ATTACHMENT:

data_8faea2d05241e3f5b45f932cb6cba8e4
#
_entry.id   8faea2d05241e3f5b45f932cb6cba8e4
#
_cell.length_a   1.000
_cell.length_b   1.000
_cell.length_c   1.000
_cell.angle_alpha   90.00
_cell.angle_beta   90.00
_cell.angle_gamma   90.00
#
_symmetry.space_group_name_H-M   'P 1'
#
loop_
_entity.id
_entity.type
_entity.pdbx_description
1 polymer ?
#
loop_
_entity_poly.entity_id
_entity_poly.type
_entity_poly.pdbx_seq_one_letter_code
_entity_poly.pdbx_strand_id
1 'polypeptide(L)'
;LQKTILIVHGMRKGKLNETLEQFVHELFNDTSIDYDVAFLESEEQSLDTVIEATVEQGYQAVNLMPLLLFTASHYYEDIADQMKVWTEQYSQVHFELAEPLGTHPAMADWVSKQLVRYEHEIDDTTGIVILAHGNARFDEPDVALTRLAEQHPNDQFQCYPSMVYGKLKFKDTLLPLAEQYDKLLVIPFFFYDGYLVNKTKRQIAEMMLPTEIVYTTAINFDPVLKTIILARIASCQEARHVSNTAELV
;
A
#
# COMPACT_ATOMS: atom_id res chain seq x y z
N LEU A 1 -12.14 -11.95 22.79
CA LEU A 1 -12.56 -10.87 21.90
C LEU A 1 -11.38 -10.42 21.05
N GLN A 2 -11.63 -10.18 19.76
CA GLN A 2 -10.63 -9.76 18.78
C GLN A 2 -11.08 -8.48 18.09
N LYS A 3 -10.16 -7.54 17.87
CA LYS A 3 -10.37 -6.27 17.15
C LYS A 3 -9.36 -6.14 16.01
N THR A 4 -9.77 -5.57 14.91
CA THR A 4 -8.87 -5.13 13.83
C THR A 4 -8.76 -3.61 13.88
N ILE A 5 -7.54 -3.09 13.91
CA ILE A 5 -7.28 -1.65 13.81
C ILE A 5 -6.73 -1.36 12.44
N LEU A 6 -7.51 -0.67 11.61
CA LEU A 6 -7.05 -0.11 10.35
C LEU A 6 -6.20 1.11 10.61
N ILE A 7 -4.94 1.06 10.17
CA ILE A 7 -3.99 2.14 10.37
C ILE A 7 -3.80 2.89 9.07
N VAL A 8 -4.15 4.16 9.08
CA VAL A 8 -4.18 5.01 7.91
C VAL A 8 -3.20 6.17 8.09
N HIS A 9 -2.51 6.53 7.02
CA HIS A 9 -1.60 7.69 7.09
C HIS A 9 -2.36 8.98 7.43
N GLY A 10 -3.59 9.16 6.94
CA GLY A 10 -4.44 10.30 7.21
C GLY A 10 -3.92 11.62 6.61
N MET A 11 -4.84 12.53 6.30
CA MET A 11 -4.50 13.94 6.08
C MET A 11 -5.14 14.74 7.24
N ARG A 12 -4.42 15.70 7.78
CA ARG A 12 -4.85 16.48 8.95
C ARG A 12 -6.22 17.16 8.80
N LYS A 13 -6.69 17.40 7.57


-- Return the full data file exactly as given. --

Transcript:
data_8faea2d05241e3f5b45f932cb6cba8e4
#
_entry.id   8faea2d05241e3f5b45f932cb6cba8e4
#
_cell.length_a   1.000
_cell.length_b   1.000
_cell.length_c   1.000
_cell.angle_alpha   90.00
_cell.angle_beta   90.00
_cell.angle_gamma   90.00
#
_symmetry.space_group_name_H-M   'P 1'
#
loop_
_entity.id
_entity.type
_entity.pdbx_description
1 polymer ?
#
loop_
_entity_poly.entity_id
_entity_poly.type
_entity_poly.pdbx_seq_one_letter_code
_entity_poly.pdbx_strand_id
1 'polypeptide(L)'
;LQKTILIVHGMRKGKLNETLEQFVHELFNDTSIDYDVAFLESEEQSLDTVIEATVEQGYQAVNLMPLLLFTASHYYEDIADQMKVWTEQYSQVHFELAEPLGTHPAMADWVSKQLVRYEHEIDDTTGIVILAHGNARFDEPDVALTRLAEQHPNDQFQCYPSMVYGKLKFKDTLLPLAEQYDKLLVIPFFFYDGYLVNKTKRQIAEMMLPTEIVYTTAINFDPVLKTIILARIASCQEARHVSNTAELV
;
A
#
# COMPACT_ATOMS: atom_id res chain seq x y z
N LEU A 1 -12.14 -11.95 22.79
CA LEU A 1 -12.56 -10.87 21.90
C LEU A 1 -11.38 -10.42 21.05
N GLN A 2 -11.63 -10.18 19.76
CA GLN A 2 -10.63 -9.76 18.78
C GLN A 2 -11.08 -8.48 18.09
N LYS A 3 -10.16 -7.54 17.87
CA LYS A 3 -10.37 -6.27 17.15
C LYS A 3 -9.36 -6.14 16.01
N THR A 4 -9.77 -5.57 14.91
CA THR A 4 -8.87 -5.13 13.83
C THR A 4 -8.76 -3.61 13.88
N ILE A 5 -7.54 -3.09 13.91
CA ILE A 5 -7.28 -1.65 13.81
C ILE A 5 -6.73 -1.36 12.44
N LEU A 6 -7.51 -0.67 11.61
CA LEU A 6 -7.05 -0.11 10.35
C LEU A 6 -6.20 1.11 10.61
N ILE A 7 -4.94 1.06 10.17
CA ILE A 7 -3.99 2.14 10.37
C ILE A 7 -3.80 2.89 9.07
N VAL A 8 -4.15 4.16 9.08
CA VAL A 8 -4.18 5.01 7.91
C VAL A 8 -3.20 6.17 8.09
N HIS A 9 -2.51 6.53 7.02
CA HIS A 9 -1.60 7.69 7.09
C HIS A 9 -2.36 8.98 7.43
N GLY A 10 -3.59 9.16 6.94
CA GLY A 10 -4.44 10.30 7.21
C GLY A 10 -3.92 11.62 6.61
N MET A 11 -4.84 12.53 6.30
CA MET A 11 -4.50 13.94 6.08
C MET A 11 -5.14 14.74 7.24
N ARG A 12 -4.42 15.70 7.78
CA ARG A 12 -4.85 16.48 8.95
C ARG A 12 -6.22 17.16 8.80
N LYS A 13 -6.69 17.40 7.57